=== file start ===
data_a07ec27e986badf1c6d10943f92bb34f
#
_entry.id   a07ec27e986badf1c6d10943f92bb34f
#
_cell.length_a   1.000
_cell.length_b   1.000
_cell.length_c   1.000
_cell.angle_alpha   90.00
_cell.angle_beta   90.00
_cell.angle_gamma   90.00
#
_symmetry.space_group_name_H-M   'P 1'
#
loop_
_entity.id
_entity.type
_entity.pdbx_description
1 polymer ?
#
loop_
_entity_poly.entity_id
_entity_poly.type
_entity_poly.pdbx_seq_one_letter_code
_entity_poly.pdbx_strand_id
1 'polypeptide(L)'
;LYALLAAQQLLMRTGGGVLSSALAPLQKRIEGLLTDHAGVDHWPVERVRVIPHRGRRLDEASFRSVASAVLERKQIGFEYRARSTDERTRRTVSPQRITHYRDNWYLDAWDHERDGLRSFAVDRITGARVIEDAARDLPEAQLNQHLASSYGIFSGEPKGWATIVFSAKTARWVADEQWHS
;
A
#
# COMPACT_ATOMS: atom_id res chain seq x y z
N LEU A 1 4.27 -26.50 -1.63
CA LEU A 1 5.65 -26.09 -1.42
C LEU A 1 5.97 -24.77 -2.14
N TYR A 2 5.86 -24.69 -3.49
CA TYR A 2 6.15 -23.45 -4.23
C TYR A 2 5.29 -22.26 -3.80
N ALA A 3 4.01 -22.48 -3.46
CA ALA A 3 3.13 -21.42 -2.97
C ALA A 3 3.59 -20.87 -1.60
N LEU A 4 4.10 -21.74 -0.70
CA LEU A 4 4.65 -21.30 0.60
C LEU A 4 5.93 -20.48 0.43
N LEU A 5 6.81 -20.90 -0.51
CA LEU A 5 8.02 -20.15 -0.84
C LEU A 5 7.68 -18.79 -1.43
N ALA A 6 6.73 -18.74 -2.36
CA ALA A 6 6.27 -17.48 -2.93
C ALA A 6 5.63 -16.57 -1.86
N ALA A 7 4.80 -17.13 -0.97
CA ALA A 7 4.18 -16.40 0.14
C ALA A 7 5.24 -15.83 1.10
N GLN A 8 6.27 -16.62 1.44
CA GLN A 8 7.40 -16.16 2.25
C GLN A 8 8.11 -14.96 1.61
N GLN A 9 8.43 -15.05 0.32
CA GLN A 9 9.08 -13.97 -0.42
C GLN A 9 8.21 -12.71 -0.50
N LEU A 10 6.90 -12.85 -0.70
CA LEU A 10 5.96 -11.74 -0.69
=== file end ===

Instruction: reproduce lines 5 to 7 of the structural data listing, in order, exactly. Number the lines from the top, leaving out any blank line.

_cell.length_a   1.000
_cell.length_b   1.000
_cell.length_c   1.000